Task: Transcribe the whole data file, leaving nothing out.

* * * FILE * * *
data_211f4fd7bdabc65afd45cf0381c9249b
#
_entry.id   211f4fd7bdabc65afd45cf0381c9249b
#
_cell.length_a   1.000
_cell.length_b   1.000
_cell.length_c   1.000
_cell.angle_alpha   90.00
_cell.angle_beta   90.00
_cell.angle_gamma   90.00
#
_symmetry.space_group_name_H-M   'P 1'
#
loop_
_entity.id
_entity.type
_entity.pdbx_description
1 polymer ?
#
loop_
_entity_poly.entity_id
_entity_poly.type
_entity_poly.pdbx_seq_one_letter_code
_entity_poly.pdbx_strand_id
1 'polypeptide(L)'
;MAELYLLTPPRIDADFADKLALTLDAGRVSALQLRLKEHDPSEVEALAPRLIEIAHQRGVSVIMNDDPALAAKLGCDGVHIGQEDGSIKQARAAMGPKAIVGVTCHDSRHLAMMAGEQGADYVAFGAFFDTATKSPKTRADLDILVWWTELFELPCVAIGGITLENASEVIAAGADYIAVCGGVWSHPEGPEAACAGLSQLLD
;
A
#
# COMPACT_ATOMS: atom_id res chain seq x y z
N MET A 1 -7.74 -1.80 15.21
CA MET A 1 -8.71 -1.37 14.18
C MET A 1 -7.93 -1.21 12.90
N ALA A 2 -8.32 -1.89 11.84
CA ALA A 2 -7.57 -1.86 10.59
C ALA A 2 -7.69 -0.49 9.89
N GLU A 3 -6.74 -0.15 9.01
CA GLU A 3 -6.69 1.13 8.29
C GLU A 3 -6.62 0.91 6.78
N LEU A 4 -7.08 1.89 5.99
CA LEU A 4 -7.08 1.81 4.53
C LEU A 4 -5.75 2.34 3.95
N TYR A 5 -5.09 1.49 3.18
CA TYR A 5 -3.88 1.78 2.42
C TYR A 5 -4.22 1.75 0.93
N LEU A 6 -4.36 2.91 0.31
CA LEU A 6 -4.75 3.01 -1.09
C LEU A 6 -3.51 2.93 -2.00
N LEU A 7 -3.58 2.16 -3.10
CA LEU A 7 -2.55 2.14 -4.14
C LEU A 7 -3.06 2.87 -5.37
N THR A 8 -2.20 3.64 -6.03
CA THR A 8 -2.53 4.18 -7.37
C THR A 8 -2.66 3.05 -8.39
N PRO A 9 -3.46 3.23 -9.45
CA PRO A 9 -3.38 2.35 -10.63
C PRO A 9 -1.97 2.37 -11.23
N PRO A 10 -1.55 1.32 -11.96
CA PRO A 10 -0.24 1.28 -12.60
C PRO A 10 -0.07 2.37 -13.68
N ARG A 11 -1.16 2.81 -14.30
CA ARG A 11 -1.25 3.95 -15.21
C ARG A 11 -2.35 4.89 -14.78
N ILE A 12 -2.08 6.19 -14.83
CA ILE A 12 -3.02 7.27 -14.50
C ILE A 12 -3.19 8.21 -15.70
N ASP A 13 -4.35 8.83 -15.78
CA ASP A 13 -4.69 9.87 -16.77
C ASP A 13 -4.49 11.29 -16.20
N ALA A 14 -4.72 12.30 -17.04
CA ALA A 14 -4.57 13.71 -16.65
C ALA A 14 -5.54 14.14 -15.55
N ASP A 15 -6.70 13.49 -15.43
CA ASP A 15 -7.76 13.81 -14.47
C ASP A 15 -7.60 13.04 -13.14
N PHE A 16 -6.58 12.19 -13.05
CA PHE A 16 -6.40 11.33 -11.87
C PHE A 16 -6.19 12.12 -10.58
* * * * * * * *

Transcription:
data_211f4fd7bdabc65afd45cf0381c9249b
#
_entry.id   211f4fd7bdabc65afd45cf0381c9249b
#
_cell.length_a   1.000
_cell.length_b   1.000
_cell.length_c   1.000
_cell.angle_alpha   90.00
_cell.angle_beta   90.00
_cell.angle_gamma   90.00
#
_symmetry.space_group_name_H-M   'P 1'
#
loop_
_entity.id
_entity.type
_entity.pdbx_description
1 polymer ?
#
loop_
_entity_poly.entity_id
_entity_poly.type
_entity_poly.pdbx_seq_one_letter_code
_entity_poly.pdbx_strand_id
1 'polypeptide(L)'
;MAELYLLTPPRIDADFADKLALTLDAGRVSALQLRLKEHDPSEVEALAPRLIEIAHQRGVSVIMNDDPALAAKLGCDGVHIGQEDGSIKQARAAMGPKAIVGVTCHDSRHLAMMAGEQGADYVAFGAFFDTATKSPKTRADLDILVWWTELFELPCVAIGGITLENASEVIAAGADYIAVCGGVWSHPEGPEAACAGLSQLLD
;
A
#
# COMPACT_ATOMS: atom_id res chain seq x y z
N MET A 1 -7.74 -1.80 15.21
CA MET A 1 -8.71 -1.37 14.18
C MET A 1 -7.93 -1.21 12.90
N ALA A 2 -8.32 -1.89 11.84
CA ALA A 2 -7.57 -1.86 10.59
C ALA A 2 -7.69 -0.49 9.89
N GLU A 3 -6.74 -0.15 9.01
CA GLU A 3 -6.69 1.13 8.29
C GLU A 3 -6.62 0.91 6.78
N LEU A 4 -7.08 1.89 5.99
CA LEU A 4 -7.08 1.81 4.53
C LEU A 4 -5.75 2.34 3.95
N TYR A 5 -5.09 1.49 3.18
CA TYR A 5 -3.88 1.78 2.42
C TYR A 5 -4.22 1.75 0.93
N LEU A 6 -4.36 2.91 0.31
CA LEU A 6 -4.75 3.01 -1.09
C LEU A 6 -3.51 2.93 -2.00
N LEU A 7 -3.58 2.16 -3.10
CA LEU A 7 -2.55 2.14 -4.14
C LEU A 7 -3.06 2.87 -5.37
N THR A 8 -2.20 3.64 -6.03
CA THR A 8 -2.53 4.18 -7.37
C THR A 8 -2.66 3.05 -8.39
N PRO A 9 -3.46 3.23 -9.45
CA PRO A 9 -3.38 2.35 -10.63
C PRO A 9 -1.97 2.37 -11.23
N PRO A 10 -1.55 1.32 -11.96
CA PRO A 10 -0.24 1.28 -12.60
C PRO A 10 -0.07 2.37 -13.68
N ARG A 11 -1.16 2.81 -14.30
CA ARG A 11 -1.25 3.95 -15.21
C ARG A 11 -2.35 4.89 -14.78
N ILE A 12 -2.08 6.19 -14.83
CA ILE A 12 -3.02 7.27 -14.50
C ILE A 12 -3.19 8.21 -15.70
N ASP A 13 -4.35 8.83 -15.78
CA ASP A 13 -4.69 9.87 -16.77
C ASP A 13 -4.49 11.29 -16.20
N ALA A 14 -4.72 12.30 -17.04
CA ALA A 14 -4.57 13.71 -16.65
C ALA A 14 -5.54 14.14 -15.55
N ASP A 15 -6.70 13.49 -15.43
CA ASP A 15 -7.76 13.81 -14.47
C ASP A 15 -7.60 13.04 -13.14
N PHE A 16 -6.58 12.19 -13.05
CA PHE A 16 -6.40 11.33 -11.87
C PHE A 16 -6.19 12.12 -10.58